Going back to Andrzej Kopyrski whom we quoted above, one should mention that KredoBank (belonging to the PKO Bank Polski Capital Group) has been operating in Ukraine continuously since the outbreak of the war. Currently, together with Bank Gospodarstwa Krajowego, the Polish Development Fund PFR and KUKE, KredoBank is involved in the guarantee system for investors on the Ukrainian market. Kopyrski pointed out that the project of rebuilding Ukraine may be an opportunity of the century for the Polish economy.

One of the plenary sessions touched upon the prospects of Ukraine joining the structures of the European Community, as well as the country’s integration with Western markets. Horst Heitz, chairman of the Brussels-based Steering Committee of SME Connect, stated that EU institutions, as well as individual Member States, should encourage Ukraine to implement reforms so that Ukrainian law complies with EU legislation. The country’s rapid reconstruction of its infrastructure is the key to its further development.

Yaroslav Demchenkov, Deputy Minister for European Integration at the Ukrainian Ministry of Energy outlined the energy strategy for Ukraine until 2050. The objective of this strategy is to full integrate with the EU energy market, whereas integration with the Polish energy market is to take place within the next 5 years. He assured that Ukraine wanted to be in the EU’s avantgarde of green energy. The topic of energy was also elaborated on during one of the industry discussion panels.

Piotr Sabat, Member of the Management Board for Development at ORLEN, stressed the fact that ORLEN had already been involved on the Ukrainian market prior to the war, mainly in the fuel sector. He then emphasised that this market was a big challenge due to the legislation in force and the normalisation of the energy market. A factor that affects the Ukrainian market is also the shadow economy in fuel trading. Nevertheless, ORLEN on an ongoing basis analyses both the situation in Ukraine and the prospects for expanding its operations there.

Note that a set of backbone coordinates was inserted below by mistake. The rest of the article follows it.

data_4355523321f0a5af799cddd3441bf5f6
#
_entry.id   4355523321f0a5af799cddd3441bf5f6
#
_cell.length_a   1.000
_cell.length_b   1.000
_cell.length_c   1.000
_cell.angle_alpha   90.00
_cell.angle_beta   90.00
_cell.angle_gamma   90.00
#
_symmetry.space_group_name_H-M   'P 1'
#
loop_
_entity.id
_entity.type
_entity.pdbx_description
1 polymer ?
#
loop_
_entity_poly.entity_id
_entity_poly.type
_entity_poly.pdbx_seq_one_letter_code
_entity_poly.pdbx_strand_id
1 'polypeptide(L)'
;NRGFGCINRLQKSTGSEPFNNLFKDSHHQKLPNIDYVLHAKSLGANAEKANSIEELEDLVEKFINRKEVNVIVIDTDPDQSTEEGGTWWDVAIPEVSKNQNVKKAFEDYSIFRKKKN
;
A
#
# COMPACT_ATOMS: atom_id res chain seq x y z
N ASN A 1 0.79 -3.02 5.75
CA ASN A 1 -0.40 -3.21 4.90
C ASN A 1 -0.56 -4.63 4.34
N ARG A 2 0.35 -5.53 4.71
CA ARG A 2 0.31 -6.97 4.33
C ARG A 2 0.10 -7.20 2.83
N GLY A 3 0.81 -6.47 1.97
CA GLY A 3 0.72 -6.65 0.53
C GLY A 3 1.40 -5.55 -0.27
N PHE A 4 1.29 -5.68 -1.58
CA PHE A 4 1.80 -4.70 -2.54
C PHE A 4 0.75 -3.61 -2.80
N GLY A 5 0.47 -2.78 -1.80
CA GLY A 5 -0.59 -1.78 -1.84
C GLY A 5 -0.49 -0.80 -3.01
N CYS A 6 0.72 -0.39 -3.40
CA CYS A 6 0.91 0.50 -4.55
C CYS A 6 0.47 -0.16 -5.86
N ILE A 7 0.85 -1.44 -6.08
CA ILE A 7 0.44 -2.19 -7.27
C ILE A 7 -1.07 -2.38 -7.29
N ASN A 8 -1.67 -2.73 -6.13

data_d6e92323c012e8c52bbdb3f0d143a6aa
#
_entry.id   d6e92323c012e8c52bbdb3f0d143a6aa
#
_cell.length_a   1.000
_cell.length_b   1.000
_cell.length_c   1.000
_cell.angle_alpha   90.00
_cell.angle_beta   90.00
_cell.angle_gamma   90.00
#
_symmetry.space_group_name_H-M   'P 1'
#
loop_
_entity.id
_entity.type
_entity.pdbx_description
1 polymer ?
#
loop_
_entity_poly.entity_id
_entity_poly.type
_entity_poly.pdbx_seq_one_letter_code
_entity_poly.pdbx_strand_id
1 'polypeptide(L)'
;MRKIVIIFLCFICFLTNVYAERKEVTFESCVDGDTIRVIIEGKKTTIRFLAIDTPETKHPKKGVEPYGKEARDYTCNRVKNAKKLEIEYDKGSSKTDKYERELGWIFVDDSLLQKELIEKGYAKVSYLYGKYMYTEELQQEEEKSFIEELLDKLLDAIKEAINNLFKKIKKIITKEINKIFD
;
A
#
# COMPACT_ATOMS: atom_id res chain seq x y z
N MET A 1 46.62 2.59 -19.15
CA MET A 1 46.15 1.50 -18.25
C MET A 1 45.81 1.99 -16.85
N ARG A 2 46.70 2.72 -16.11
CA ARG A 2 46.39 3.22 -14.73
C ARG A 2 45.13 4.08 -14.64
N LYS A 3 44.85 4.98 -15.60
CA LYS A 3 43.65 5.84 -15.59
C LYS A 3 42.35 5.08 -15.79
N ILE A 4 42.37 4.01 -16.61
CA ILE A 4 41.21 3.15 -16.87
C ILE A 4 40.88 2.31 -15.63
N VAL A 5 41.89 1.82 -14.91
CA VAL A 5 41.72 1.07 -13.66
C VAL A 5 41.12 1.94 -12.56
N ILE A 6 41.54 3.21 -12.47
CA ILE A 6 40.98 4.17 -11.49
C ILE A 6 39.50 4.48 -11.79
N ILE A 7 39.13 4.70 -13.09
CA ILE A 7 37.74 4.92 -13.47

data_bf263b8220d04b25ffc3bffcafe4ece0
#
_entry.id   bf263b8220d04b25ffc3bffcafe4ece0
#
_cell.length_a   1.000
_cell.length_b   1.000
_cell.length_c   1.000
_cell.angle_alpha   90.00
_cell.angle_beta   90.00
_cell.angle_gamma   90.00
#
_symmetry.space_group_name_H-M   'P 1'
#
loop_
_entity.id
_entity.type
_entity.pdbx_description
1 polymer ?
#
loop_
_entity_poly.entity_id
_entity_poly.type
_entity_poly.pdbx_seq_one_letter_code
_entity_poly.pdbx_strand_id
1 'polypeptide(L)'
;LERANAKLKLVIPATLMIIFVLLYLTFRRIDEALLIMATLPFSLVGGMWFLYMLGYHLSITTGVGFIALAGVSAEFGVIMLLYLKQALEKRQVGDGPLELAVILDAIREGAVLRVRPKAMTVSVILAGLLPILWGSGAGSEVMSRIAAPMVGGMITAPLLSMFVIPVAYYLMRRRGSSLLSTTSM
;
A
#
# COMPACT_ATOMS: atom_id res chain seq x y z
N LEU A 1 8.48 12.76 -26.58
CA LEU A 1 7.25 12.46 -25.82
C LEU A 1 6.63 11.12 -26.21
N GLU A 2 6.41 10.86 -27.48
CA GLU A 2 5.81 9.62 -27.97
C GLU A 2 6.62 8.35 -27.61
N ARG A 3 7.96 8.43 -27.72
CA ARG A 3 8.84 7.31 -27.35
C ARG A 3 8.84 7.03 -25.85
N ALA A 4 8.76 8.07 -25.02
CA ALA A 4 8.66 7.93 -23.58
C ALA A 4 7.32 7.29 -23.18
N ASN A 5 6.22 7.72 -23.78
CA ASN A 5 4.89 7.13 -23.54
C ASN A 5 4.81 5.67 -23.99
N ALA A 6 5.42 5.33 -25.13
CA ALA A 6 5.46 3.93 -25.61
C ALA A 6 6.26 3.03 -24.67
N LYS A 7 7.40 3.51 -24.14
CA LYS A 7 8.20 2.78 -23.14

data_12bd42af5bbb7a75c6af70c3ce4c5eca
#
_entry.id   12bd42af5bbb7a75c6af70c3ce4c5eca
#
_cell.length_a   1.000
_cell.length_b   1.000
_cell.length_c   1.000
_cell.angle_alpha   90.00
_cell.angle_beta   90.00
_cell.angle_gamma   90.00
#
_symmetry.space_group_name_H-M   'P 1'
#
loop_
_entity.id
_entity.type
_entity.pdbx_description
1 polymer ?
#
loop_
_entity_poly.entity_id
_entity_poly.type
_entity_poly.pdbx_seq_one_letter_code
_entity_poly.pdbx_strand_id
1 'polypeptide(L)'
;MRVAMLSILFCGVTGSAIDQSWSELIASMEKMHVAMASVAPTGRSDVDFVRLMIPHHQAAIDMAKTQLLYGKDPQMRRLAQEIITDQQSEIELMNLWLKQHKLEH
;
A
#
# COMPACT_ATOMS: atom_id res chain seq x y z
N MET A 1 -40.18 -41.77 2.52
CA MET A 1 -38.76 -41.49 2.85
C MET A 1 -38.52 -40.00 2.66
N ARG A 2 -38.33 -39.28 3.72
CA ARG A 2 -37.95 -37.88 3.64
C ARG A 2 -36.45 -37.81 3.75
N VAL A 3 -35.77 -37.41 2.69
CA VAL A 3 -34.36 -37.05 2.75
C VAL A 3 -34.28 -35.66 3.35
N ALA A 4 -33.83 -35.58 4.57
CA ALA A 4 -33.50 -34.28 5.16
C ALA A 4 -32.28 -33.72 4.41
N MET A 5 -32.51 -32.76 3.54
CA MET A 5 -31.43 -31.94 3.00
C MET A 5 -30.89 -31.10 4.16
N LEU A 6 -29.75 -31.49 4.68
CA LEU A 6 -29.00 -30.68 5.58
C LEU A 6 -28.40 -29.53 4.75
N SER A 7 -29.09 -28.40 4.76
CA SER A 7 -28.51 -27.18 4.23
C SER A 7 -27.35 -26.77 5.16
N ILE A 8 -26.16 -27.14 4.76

Jan Sarnowski, Member of the Management Board at KUKE S.A., said that rebuilding supply chains remained a challenge. “Nonetheless, it is noteworthy that banning imports of products from Russia made it possible to replace them with Polish ones, especially in the food industry. It should also be emphasised that KUKE, as the only foreign insurer, remained on the Ukrainian market after the outbreak of the conflict and provides surety bonds on pre-war terms,” he stressed. He also commented on the fact that the number of entities exporting from Ukraine decreased by 1/3, yet those that remained on the market increased their market share by 40%.

Luca Ponzellini, Deputy Head EU Neighbourhood Banking Division, European Investment Bank, described the enormity of funds that had been mobilised for the reconstruction of Ukraine. A few weeks before the Conference, the EIB and the European Commission signed an agreement on financial support in the amount of EUR 375 million for the SME sector. Individual Member States’ programmes amounted to date to EUR 600 million. This means that funds amounting to almost EUR 1 billion will be at the disposal of potential investors.

The guests gathered at plenary sessions debated on an extensive range of topics, while Polish and foreign guests focused during industry sessions on 4 markets: energy, digital, health and labour.